The Pentagon, acting under instructions from Vice President Dick Cheney’s office, has tasked the United States Strategic Command (STRATCOM) with drawing up a contingency plan to be employed in response to another 9/11-type terrorist attack on the United States. The plan includes a large-scale air assault on Iran employing both conventional and tactical nuclear weapons. Within Iran there are more than 450 major strategic targets, including numerous suspected nuclear-weapons-program development sites. Many of the targets are hardened or are deep underground and could not be taken out by conventional weapons, hence the nuclear option. As in the case of Iraq, the response is not conditional on Iran actually being involved in the act of terrorism directed against the United States. Several senior Air Force officers involved in the planning are reportedly appalled at the implications of what they are doing–that Iran is being set up for an unprovoked nuclear attack–but no one is prepared to damage his career by posing any objections.

So they’re saying if we are attacked by terrorists of any nationality or background on a big enough scale, Iran’s gonna get nuked, no questions asked. The whole trying-to-manufacture-evidence-of-wmd thing is too much work and hassle.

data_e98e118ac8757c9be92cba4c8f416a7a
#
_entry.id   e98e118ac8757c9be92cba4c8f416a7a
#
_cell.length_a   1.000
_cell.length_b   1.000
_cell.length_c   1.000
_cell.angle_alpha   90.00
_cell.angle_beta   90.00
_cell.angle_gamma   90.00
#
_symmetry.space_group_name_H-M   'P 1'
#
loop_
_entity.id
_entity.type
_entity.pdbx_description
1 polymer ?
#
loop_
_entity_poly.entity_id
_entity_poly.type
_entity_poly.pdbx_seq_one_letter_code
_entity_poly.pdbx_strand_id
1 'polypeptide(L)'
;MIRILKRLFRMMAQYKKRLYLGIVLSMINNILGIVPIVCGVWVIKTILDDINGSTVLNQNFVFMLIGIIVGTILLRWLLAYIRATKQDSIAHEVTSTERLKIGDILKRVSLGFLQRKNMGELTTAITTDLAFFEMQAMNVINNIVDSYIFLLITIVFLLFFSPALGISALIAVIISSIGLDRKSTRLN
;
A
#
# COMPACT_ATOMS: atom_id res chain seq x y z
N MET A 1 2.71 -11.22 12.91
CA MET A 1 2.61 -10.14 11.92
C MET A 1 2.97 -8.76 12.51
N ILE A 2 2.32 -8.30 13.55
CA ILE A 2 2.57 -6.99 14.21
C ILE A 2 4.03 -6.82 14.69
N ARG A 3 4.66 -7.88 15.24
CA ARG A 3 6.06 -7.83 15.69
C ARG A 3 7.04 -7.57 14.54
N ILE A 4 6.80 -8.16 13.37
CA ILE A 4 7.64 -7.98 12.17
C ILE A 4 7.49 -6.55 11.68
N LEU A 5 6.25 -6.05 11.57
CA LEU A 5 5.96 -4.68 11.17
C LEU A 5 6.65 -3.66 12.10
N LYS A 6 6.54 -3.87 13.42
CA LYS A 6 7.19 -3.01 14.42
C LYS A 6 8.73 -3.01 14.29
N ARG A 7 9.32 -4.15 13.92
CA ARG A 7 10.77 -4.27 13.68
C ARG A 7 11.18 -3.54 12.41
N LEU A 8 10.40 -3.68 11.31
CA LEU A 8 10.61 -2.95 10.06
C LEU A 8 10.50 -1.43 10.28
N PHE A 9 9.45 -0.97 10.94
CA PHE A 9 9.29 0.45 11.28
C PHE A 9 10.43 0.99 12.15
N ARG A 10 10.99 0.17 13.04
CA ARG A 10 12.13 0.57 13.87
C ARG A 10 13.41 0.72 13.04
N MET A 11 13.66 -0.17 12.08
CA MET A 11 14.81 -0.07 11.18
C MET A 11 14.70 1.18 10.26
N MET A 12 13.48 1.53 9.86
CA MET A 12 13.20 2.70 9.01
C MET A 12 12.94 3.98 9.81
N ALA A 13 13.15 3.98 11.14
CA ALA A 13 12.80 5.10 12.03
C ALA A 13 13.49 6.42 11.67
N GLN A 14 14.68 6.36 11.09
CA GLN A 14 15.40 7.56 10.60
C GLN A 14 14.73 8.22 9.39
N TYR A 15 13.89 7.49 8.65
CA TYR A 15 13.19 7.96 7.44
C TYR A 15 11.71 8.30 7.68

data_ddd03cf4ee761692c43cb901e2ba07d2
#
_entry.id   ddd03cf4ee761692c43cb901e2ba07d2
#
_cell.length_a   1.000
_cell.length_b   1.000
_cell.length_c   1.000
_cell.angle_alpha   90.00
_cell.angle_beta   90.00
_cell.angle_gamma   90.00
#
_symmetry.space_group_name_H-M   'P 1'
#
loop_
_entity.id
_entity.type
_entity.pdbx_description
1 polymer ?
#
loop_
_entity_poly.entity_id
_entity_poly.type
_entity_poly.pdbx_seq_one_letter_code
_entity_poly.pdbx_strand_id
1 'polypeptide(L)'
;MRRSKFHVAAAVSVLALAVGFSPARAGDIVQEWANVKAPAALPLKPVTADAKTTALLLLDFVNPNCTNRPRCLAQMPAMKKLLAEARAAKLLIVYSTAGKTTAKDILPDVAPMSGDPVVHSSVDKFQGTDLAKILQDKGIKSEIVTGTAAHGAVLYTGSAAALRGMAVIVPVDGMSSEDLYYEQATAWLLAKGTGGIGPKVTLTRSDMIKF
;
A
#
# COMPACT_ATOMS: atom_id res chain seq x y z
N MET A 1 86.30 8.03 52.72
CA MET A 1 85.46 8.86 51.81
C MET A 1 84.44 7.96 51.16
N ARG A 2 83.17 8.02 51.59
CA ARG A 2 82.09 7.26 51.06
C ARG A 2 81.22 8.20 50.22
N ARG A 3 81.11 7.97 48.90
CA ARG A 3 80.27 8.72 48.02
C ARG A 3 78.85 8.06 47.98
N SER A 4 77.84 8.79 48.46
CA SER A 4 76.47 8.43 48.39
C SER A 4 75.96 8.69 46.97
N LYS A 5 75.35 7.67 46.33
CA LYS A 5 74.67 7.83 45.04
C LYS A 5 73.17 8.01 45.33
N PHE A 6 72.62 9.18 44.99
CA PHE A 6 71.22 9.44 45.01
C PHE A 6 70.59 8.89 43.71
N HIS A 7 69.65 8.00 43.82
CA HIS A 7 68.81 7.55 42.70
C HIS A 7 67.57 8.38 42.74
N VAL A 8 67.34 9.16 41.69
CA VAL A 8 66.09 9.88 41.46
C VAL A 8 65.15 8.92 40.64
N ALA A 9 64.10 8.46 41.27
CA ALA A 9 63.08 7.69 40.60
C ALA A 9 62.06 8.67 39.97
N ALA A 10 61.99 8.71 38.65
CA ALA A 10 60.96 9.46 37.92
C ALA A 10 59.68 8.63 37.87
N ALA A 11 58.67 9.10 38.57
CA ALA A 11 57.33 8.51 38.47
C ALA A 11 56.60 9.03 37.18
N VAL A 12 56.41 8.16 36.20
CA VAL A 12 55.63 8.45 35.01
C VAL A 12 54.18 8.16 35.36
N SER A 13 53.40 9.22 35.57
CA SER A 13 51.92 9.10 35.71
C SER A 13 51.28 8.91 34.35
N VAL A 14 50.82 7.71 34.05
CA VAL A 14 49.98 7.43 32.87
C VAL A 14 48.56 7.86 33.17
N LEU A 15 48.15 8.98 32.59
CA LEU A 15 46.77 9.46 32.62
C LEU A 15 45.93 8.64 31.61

Also, for sake of hammering this point home, one of the commenters adds this nugget from last week:

(AP) — A Colorado congressman (Rep. Tom Tancredo) told a radio show host that the U.S. could “take out” Islamic holy sites if Muslim fundamentalist terrorists attacked the country with nuclear weapons. … Talk show host Pat Campbell asked the Littleton Republican how the country should respond if terrorists struck several U.S. cities with nuclear weapons. “Well, what if you said something like — if this happens in the United States, and we determine that it is the result of extremist, fundamentalist Muslims, you know, you could take out their holy sites,” Tancredo answered. “You’re talking about bombing Mecca,” Campbell said. “Yeah,” Tancredo responded. [cnn]